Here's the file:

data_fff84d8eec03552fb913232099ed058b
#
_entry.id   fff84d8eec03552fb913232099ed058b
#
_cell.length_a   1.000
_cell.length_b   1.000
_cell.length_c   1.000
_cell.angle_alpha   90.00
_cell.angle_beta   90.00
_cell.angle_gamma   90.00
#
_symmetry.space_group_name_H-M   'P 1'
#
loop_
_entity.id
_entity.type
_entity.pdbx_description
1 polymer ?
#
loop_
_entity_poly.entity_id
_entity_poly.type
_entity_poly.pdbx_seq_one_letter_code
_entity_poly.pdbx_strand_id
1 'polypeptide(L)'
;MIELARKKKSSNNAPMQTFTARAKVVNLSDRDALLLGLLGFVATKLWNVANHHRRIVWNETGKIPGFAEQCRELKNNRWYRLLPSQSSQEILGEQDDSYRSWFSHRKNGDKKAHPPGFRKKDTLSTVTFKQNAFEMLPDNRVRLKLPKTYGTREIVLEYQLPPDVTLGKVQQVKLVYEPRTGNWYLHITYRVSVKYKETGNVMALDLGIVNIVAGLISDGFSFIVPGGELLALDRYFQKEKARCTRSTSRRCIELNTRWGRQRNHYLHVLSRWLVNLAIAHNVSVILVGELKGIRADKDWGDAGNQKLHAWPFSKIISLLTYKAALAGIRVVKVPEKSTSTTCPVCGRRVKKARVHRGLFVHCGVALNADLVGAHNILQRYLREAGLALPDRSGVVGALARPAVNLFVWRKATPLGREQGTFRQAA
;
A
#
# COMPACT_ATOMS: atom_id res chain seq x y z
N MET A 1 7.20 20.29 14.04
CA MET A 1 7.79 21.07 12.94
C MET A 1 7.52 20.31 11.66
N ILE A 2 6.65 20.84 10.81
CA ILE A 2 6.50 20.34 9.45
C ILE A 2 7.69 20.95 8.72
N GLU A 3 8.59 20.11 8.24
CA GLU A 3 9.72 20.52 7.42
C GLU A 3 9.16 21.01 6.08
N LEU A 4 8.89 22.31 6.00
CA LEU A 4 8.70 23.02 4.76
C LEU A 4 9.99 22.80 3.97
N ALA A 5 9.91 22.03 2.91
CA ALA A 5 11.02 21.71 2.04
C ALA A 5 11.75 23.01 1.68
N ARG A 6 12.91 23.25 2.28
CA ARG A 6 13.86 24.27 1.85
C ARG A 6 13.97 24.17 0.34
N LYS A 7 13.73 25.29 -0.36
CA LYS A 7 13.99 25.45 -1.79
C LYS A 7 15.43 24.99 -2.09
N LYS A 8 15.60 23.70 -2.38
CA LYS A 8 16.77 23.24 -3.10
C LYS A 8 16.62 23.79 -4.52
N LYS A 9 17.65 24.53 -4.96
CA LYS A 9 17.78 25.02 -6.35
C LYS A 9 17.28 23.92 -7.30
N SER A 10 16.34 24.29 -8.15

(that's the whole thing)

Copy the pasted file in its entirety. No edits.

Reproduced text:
data_fff84d8eec03552fb913232099ed058b
#
_entry.id   fff84d8eec03552fb913232099ed058b
#
_cell.length_a   1.000
_cell.length_b   1.000
_cell.length_c   1.000
_cell.angle_alpha   90.00
_cell.angle_beta   90.00
_cell.angle_gamma   90.00
#
_symmetry.space_group_name_H-M   'P 1'
#
loop_
_entity.id
_entity.type
_entity.pdbx_description
1 polymer ?
#
loop_
_entity_poly.entity_id
_entity_poly.type
_entity_poly.pdbx_seq_one_letter_code
_entity_poly.pdbx_strand_id
1 'polypeptide(L)'
;MIELARKKKSSNNAPMQTFTARAKVVNLSDRDALLLGLLGFVATKLWNVANHHRRIVWNETGKIPGFAEQCRELKNNRWYRLLPSQSSQEILGEQDDSYRSWFSHRKNGDKKAHPPGFRKKDTLSTVTFKQNAFEMLPDNRVRLKLPKTYGTREIVLEYQLPPDVTLGKVQQVKLVYEPRTGNWYLHITYRVSVKYKETGNVMALDLGIVNIVAGLISDGFSFIVPGGELLALDRYFQKEKARCTRSTSRRCIELNTRWGRQRNHYLHVLSRWLVNLAIAHNVSVILVGELKGIRADKDWGDAGNQKLHAWPFSKIISLLTYKAALAGIRVVKVPEKSTSTTCPVCGRRVKKARVHRGLFVHCGVALNADLVGAHNILQRYLREAGLALPDRSGVVGALARPAVNLFVWRKATPLGREQGTFRQAA
;
A
#
# COMPACT_ATOMS: atom_id res chain seq x y z
N MET A 1 7.20 20.29 14.04
CA MET A 1 7.79 21.07 12.94
C MET A 1 7.52 20.31 11.66
N ILE A 2 6.65 20.84 10.81
CA ILE A 2 6.50 20.34 9.45
C ILE A 2 7.69 20.95 8.72
N GLU A 3 8.59 20.11 8.24
CA GLU A 3 9.72 20.52 7.42
C GLU A 3 9.16 21.01 6.08
N LEU A 4 8.89 22.31 6.00
CA LEU A 4 8.70 23.02 4.76
C LEU A 4 9.99 22.80 3.97
N ALA A 5 9.91 22.03 2.91
CA ALA A 5 11.02 21.71 2.04
C ALA A 5 11.75 23.01 1.68
N ARG A 6 12.91 23.25 2.28
CA ARG A 6 13.86 24.27 1.85
C ARG A 6 13.97 24.17 0.34
N LYS A 7 13.73 25.29 -0.36
CA LYS A 7 13.99 25.45 -1.79
C LYS A 7 15.43 24.99 -2.09
N LYS A 8 15.60 23.70 -2.38
CA LYS A 8 16.77 23.24 -3.10
C LYS A 8 16.62 23.79 -4.52
N LYS A 9 17.65 24.53 -4.96
CA LYS A 9 17.78 25.02 -6.35
C LYS A 9 17.28 23.92 -7.30
N SER A 10 16.34 24.29 -8.15